Besides selling the cars and meeting Karen’s kids (my brother’s girlfriend), the other main goals for my trip to Vail were to bring Randy a few boxes of childhood mementos from our mom’s house, and also to fulfill my mom’s wish to have her remaining ashes scattered atop one of the pretty mountains surrounding Vail. We also managed to plug in a trip to the farmer’s market, attend some ballet performances, and enjoy a few really nice meals out as well.
First stop was to the Minturn Farmer’s Market. Minturn is a cute little old mining town between Vail and Edwards. Their market was in full swing when we arrived:
I skipped on the artwork, but did a few bags of fresh Colorado peaches for my hosts.
Later in the afternoon, Randy and I went to watch Karen’s daughter, Lauren, dance in downtown Vail at the dance-a-thon, a charity event by the Vail International Dance Festival to support the local kids’ dance organizations throughout the area. Lauren was absolutely thrilled to meet her ballet idol, Tiler Peck and Tiler’s fiance’, Robert Fairchild, the exciting principal dancers of the New York City Ballet.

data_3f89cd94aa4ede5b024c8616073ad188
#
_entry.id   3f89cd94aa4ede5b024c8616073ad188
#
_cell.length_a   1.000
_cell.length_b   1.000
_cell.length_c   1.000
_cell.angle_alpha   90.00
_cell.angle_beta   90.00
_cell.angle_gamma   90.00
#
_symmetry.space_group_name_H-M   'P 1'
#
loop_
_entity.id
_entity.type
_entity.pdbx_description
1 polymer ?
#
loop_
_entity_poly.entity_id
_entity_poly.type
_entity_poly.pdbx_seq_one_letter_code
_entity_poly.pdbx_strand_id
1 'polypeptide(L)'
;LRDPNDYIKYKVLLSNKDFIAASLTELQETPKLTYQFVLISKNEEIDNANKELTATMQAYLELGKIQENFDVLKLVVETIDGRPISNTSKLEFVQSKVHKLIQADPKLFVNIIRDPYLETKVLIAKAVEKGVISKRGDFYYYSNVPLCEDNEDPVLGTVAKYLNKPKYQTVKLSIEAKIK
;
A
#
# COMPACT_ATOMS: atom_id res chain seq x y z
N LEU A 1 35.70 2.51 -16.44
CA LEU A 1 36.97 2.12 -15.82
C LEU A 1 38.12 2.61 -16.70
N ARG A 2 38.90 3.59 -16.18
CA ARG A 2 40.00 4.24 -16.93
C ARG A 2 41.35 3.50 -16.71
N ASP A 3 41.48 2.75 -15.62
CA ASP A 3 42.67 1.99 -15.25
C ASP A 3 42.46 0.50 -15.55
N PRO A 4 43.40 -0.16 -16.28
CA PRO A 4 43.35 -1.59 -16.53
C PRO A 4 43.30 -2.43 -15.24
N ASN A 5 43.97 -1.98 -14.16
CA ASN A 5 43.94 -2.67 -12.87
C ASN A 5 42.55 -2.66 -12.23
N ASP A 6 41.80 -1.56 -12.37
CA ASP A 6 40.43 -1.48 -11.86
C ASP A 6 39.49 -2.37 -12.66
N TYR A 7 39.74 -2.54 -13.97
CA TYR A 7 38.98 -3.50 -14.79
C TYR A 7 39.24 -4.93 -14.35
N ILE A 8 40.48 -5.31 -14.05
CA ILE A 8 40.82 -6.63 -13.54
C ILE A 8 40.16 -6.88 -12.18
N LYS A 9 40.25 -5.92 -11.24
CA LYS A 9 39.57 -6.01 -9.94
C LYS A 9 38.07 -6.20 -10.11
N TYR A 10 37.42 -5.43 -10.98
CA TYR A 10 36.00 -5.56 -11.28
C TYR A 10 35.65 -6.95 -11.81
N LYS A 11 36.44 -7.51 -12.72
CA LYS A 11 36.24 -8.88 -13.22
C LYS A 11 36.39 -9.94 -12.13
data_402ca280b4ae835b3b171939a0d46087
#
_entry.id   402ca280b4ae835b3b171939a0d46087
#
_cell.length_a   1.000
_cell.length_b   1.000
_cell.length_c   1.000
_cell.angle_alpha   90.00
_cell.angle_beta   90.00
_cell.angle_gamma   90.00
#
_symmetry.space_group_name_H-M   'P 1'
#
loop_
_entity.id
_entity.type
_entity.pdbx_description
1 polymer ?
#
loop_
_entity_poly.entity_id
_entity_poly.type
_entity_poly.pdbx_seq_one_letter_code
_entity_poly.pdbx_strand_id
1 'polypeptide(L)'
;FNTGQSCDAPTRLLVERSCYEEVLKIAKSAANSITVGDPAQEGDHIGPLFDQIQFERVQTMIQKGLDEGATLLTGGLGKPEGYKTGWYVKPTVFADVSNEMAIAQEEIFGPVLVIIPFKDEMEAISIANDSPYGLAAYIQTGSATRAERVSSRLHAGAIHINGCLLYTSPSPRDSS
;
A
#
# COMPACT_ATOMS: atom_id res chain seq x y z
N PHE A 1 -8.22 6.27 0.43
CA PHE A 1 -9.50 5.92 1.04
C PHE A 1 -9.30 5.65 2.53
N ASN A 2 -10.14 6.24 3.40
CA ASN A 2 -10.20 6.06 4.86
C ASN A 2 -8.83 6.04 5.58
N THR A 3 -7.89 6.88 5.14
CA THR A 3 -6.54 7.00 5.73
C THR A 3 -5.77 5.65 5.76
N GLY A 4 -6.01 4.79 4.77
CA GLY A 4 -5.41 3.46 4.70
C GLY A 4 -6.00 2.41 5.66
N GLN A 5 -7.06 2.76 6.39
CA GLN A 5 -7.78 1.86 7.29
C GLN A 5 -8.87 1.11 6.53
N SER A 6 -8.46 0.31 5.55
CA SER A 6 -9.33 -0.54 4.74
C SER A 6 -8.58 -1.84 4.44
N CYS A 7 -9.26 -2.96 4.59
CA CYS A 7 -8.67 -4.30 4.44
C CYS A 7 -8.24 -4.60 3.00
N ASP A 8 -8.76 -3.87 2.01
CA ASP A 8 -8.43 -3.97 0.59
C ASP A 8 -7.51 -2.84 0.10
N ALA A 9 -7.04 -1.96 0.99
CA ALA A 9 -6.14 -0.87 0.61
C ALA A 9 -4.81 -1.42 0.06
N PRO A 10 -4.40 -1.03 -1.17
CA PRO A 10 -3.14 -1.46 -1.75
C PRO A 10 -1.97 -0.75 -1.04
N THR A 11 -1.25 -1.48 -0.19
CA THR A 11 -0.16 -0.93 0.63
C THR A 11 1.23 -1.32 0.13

The next night, we got to see them perform on opening night of the 25th Vail International Dance Festival at the gorgeous outdoor Ford Amphitheatre:
Vail village is always a delight to walk around. My brother gets to walk it daily to the ski shop he manages at the base of the mountain.
On Sunday, we headed up to the Gore range (showing high above the street above), to Piney Lake. My mom always enjoyed going there, so we thought it would be a fitting place for her to scatter. It had rained off and on most of the morning, and as luck would have it, when we went to hike out to the lone pine tree at the end of the lake to spread her ashes, it was absolutely pouring rain and obscured the highest peaks surrounding the lake. It sure didn’t stop the fly fishermen from fishing though!
Back at the Lodge, we had lunch and I took a pic of Randy and Karen getting dried off in front of the fireplace.
As we left, the rains paused and clouds parted enough to get a slightly better view of the Gore range behind the lake.
Mom’s tree is lone tree about at my eye-level in the center of the photo below. Not too shabby a place to return to the earth.